And I still haven’t found what I’m looking for. 🙂 Not yet, anyway. But, because of U2, I have  met the powers of faith, hope, and love. I know that what Bono spray-painted on a wall in the States somewhere in ’87 is true: Rock and roll stops the traffic. It cuts through the white noise and the bullshit that coats our lives; it ignites our dreams, feeds our deep hunger for truth and meaning, and gives us the energy to do as well as be in the world differently.

For the first few years that I was a U2 fan, it was just an obsession. (Can obsessions be “only” or “just” obsessions?) I used file-sharing and the little cash I had to amass a small clutch of memorabilia, and to gather as many of the band’s recorded materials as I could. Plus, I projected onto U2 all the dreams that I had to be a writer, a poet, and…in my heart of hearts…a kind of rock star. I listened to the dark and tortured textures of Achtung, Baby! (1991), and wondered at the turn towards self-reflexivity in Zooropa (1993). I pondered at great length the travelling motifs of All That You Can’t Leave Behind (2000), and the joyful, tongue-in-cheek punk-rock-from-Venus that was How to Dismantle an Atomic Bomb (2004).

As I think I’ve already said, I was bottled up inside myself for a very long time. But gradually, I found that there were others who felt the same way as I did about this wonderful band. And in March of 2009, I decided to buy their most recent album, No Line on the Horizon.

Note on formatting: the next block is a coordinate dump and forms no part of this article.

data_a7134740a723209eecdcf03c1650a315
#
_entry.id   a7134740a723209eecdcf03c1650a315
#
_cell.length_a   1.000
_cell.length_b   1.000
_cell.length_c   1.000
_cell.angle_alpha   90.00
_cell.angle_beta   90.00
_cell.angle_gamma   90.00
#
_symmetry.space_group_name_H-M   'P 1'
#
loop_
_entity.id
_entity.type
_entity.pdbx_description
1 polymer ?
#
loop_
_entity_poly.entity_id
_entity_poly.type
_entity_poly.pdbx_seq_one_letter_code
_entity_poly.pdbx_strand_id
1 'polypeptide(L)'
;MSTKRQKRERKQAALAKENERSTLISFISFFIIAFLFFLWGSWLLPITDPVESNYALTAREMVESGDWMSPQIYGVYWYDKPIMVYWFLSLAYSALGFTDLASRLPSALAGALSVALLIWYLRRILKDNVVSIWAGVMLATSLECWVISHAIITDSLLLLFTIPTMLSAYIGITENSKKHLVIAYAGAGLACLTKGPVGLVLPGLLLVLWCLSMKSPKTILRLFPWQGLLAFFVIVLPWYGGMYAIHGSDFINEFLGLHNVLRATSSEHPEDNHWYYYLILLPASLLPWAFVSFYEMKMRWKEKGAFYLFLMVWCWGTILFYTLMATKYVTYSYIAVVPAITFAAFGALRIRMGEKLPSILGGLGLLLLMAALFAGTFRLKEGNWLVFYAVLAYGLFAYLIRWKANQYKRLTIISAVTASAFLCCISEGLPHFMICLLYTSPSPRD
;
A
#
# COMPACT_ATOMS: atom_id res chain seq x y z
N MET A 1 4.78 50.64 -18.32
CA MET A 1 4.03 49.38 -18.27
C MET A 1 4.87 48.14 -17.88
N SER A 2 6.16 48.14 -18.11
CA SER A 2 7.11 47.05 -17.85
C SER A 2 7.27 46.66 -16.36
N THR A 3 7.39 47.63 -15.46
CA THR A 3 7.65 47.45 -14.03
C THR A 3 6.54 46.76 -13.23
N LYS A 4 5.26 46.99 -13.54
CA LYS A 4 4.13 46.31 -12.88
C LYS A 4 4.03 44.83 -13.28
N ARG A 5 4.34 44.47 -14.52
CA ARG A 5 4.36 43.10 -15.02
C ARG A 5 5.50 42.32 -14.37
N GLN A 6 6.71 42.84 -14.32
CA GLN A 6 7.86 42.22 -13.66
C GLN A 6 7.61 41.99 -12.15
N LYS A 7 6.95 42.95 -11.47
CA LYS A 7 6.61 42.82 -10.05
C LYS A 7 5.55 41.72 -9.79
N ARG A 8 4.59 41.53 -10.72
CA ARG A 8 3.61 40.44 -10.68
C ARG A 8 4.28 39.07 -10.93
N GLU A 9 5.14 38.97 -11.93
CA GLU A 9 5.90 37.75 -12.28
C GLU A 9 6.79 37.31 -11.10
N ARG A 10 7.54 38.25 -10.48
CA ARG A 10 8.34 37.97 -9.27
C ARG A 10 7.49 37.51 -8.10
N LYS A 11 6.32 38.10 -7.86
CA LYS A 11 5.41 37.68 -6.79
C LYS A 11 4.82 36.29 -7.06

When I did that, I also chose to buy two tickets to their Toronto shows that September. To the tune of $50, my friend John, a fellow student at Knox College, accompanied me to that first concert at the Skydome on September 16th, 2009. I was completely ecstatic, and I’m sure both of us were screaming our heads off alongside every song–including “Your Blue Room,” a song from 1995 that I didn’t know. For me, the highlights were the encores: “With or Without You,” “Where the Streets Have No Name,” and “Ultraviolet” were experiences of pure bliss. A pint of Stella helped out a little too; I can’t lie. While I ran afoul of a number of people smoking weed (we all did), it made for a good story in my liberation-theologies class the next morning.

Shortly thereafter, I bought a much more expensive pair of tickets to their next set of Torontonian shows, with another friend, also named John. We had a little to drink, we ate out, and we were treated to more affective and auditory ambrosia. After an intro from Bowie’s “Space Oddity,” the band showed up at 9:15 p.m. on July 11th of 2011, and we were given four straight songs from Achtung, Baby! (1991). Bono was in very fine form that night: I loved “Mysterious Ways” and “Until the End of the World,” in particular. The Edge’s guitar on the latter was wonderful. 🙂 Plus, in the middle of the show, Bono sang at the top of his lungs in Italian, mimicking his late great friend Luciano Pavarotti on “Miss Sarajevo,” a song they wrote together…and the encores were wonderful here too. “With or Without You” and–to my delight–“Where the Streets Have No Name” closed part of that night. 🙂

Since those two ecstatic experiences of seeing the band live, I have longed for more studio material. It is coming, sometime in April…I await it eagerly, and I’m sure others do too. In the meantime, just this past Sunday–March 16th, 2014–I sang “I Still Haven’t Found What I’m Looking For,” with two good friends in church. I sang the third verse, the verse I’ve expanded on above. And this morning, March 18th, at another worship-service, I got to sing the second verse and chorus on “Walk On.” Like Bono, I am packing a suitcase for a place no one else has been; and I owe Bono, the Edge, Larry, and Adam great respect, because they let me out of my cage, and they let me fly for freedom. 🙂

While I don’t (yet?) know Bono in person, I owe him and the band he fronts a debt, because they broke the bonds, and loosed the chains, and helped me to discover a portion of my God-given identity. Clothed in that identity, I walk on towards that place, high on a desert plain, where we will meet one day as equals. 🙂